Serious Play: How the World's Best Companies Simulate to Innovate
Harvard Business Press, 10 dic 1999 - 272 pagine
Successful innovation demands more than a good strategic plan; it requires creative improvisation. Much of the "serious play" that leads to breakthrough innovations is increasingly linked to experiments with models, prototypes, and simulations. As digital technology makes prototyping more cost-effective, serious play will soon lie at the heart of all innovation strategies, influencing how businesses define themselves and their markets. Author Michael Schrage is one of today's most widely recognized experts on the relationship between technology and work. In Serious Play, Schrage argues that the real value in building models comes less from the help they offer with troubleshooting and problem solving than from the insights they reveal about the organization itself. Technological models can actually change us--improving the way we communicate, collaborate, learn, and innovate. With real-world examples and engaging anecdotes, Schrage shows how companies such as Disney, Microsoft, Boeing, IDEO, and DaimlerChrysler use serious play with modeling technologies to facilitate the collaborative interactions that lead to innovation. A user's guide included with the book helps readers apply many of the innovation practices profiled throughout. A landmark book by one of the most perceptive voices in the field of innovation.
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LibraryThing ReviewRecensione dell'utente - shdawson - LibraryThing
It is a pretty good book, but it did not greatly excite me. Leggi recensione completa
LibraryThing ReviewRecensione dell'utente - sdashiell - LibraryThing
How to successfully manage companies in turbulent times by modeling what they do. Leggi recensione completa
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ability America's Cup Arie de Geus assumptions become Boeing Boeing's budget build CATIA challenge Chrysler clients collaboration companies competitive computer-aided computer-aided design conversations coordination costs corporate create creative customers cycles demo Disney ECONOMICS OF INNOVATION engineers enterprise evolve financial model firm GETTING REAL global Harvard Business School ideas IDEO's improvisation industrial infrastructures inno insights Intel interac interactions internal investment iterations manufacturing marketplace medium ment Merrill Lynch metrics Microsoft MODEL BEHAVIOR modeling media models and simulations organizational organizations PATHOLOGICAL PROTOTYPING percent PERILS OF PATHOLOGICAL personal computers politics Procter & Gamble proto Prototype portfolios prototypes and simulations prototyping cultures prototyping media prototyping process questions rapid prototyping reality reengineering relationships risk role Royal Dutch/Shell says scenarios serious play spreadsheet spreadsheet models spreadsheet software Steelcase strategic Sun Oil's suppliers surprise taboo tions totypes trade-offs transformed virtual VisiCalc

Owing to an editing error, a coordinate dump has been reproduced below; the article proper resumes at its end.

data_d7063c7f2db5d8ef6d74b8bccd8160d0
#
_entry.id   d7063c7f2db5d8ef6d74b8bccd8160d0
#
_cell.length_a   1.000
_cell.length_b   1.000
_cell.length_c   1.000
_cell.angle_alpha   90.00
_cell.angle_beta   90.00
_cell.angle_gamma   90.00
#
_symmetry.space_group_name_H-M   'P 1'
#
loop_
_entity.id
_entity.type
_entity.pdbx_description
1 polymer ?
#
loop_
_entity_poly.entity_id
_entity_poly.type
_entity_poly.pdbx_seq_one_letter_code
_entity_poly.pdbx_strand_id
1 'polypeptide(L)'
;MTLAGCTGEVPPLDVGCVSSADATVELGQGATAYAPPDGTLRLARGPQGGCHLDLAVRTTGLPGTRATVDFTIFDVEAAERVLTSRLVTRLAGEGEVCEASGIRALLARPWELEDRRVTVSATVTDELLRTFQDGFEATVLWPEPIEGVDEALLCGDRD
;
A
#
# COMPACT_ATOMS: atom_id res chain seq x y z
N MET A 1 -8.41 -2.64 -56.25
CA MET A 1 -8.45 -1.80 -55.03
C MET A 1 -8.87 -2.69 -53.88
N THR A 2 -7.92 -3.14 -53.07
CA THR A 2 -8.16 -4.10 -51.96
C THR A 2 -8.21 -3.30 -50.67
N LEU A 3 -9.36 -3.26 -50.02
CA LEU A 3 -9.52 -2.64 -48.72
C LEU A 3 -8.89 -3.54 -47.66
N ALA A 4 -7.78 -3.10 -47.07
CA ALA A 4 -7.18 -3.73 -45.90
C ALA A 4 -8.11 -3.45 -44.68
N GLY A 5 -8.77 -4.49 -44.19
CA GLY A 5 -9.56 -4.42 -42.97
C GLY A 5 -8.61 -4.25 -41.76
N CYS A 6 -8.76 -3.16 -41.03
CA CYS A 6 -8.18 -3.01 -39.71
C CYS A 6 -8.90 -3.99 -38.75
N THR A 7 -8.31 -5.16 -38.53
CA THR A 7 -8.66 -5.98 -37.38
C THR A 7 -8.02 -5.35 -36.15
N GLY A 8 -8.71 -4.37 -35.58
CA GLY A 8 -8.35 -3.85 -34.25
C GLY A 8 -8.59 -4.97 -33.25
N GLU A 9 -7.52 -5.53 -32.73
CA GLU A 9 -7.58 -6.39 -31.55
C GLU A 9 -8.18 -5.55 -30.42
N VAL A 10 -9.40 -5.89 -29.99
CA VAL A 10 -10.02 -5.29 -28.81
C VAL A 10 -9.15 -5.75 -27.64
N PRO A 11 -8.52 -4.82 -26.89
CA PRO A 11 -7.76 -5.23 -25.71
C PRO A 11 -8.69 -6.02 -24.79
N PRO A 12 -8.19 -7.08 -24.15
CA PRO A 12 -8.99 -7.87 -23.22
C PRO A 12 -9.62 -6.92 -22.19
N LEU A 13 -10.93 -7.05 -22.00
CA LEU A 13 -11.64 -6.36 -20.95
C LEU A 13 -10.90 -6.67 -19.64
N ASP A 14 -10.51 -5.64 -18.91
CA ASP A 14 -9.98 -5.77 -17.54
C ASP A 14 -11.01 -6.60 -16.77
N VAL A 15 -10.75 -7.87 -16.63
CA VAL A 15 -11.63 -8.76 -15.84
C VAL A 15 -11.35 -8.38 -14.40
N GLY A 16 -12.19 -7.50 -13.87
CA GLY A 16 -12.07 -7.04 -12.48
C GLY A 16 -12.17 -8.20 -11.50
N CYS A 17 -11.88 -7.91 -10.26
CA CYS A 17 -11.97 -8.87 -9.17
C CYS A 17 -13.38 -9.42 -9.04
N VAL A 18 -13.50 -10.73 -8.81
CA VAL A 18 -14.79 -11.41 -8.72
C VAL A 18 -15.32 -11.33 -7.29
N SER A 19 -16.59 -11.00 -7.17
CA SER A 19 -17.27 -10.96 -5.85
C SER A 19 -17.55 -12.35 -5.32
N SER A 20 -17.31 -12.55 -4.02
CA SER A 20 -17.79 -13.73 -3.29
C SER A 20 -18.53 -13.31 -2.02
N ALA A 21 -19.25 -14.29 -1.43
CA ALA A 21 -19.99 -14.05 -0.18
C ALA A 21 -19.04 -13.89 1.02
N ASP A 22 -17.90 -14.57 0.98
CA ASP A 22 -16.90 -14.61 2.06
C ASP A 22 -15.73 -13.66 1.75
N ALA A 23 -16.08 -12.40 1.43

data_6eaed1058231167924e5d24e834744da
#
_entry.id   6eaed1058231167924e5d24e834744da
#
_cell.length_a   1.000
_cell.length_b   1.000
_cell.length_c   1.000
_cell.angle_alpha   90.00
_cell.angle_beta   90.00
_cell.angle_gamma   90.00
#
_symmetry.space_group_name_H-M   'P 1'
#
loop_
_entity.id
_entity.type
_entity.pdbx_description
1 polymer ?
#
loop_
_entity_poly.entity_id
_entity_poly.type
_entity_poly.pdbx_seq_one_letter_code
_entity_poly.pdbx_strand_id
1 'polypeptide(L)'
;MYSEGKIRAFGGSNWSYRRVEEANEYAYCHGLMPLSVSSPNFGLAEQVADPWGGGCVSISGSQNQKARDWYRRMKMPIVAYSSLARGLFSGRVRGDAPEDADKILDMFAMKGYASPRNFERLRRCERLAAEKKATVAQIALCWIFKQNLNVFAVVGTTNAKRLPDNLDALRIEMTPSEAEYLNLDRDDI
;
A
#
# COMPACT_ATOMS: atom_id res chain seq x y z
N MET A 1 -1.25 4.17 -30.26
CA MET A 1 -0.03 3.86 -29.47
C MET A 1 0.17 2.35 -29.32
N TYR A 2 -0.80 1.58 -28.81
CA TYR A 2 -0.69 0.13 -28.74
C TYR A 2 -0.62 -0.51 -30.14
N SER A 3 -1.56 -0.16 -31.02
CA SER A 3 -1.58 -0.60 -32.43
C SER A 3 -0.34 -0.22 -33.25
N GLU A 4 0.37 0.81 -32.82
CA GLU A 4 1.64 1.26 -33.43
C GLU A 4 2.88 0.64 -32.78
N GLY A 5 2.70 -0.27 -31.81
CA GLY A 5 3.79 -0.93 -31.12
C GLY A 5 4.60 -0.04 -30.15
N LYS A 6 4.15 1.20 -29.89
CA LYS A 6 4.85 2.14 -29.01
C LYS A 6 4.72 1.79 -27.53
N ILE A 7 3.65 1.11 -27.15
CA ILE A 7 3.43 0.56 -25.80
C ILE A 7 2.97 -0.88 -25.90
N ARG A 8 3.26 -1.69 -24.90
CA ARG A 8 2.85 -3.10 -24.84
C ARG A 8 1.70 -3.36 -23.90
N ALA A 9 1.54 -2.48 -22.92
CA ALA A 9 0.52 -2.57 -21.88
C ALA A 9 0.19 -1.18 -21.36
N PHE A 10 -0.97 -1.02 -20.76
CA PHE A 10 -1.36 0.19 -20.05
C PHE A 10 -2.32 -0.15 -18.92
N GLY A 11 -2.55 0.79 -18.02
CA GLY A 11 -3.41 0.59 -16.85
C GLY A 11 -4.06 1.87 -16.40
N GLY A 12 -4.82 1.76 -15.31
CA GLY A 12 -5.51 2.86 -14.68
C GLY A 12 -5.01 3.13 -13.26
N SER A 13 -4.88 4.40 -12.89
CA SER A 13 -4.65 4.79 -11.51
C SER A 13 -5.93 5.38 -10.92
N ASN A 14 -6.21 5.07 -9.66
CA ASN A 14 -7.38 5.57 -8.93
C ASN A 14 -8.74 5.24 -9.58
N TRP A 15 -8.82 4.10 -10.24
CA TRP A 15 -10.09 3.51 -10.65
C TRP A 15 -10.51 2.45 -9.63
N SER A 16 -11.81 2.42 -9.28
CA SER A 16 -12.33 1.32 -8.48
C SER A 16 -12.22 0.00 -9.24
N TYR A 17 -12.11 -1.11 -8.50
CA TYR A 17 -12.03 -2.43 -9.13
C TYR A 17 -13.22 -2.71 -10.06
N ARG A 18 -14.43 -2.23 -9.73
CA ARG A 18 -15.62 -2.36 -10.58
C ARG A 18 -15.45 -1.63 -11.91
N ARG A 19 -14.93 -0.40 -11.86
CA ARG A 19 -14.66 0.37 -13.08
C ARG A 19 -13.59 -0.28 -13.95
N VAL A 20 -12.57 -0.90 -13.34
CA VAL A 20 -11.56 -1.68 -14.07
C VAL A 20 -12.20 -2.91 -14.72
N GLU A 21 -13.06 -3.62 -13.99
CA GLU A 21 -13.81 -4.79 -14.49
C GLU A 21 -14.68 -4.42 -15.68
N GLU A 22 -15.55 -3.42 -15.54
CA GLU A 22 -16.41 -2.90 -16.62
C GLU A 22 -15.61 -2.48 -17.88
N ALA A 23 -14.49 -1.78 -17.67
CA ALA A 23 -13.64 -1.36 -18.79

Pagina 11 - The road to wisdom? Well, it's plain And simple to express: Err And err And err again, But less And less And less.
Pagina 15 - I would go a step further and assert that it is really impossible for a client, even working with a software engineer, to specify completely, precisely, and correctly the exact requirements of a modern software product before trying some versions of the product.
Pagina 13 - The mental model is fuzzy. It is incomplete. It is imprecisely stated. Furthermore, within one individual a mental model changes with time and even during the flow of a single conversation. The human mind assembles a few relationships to fit the context of a discussion. As the subject shifts, so does the model.
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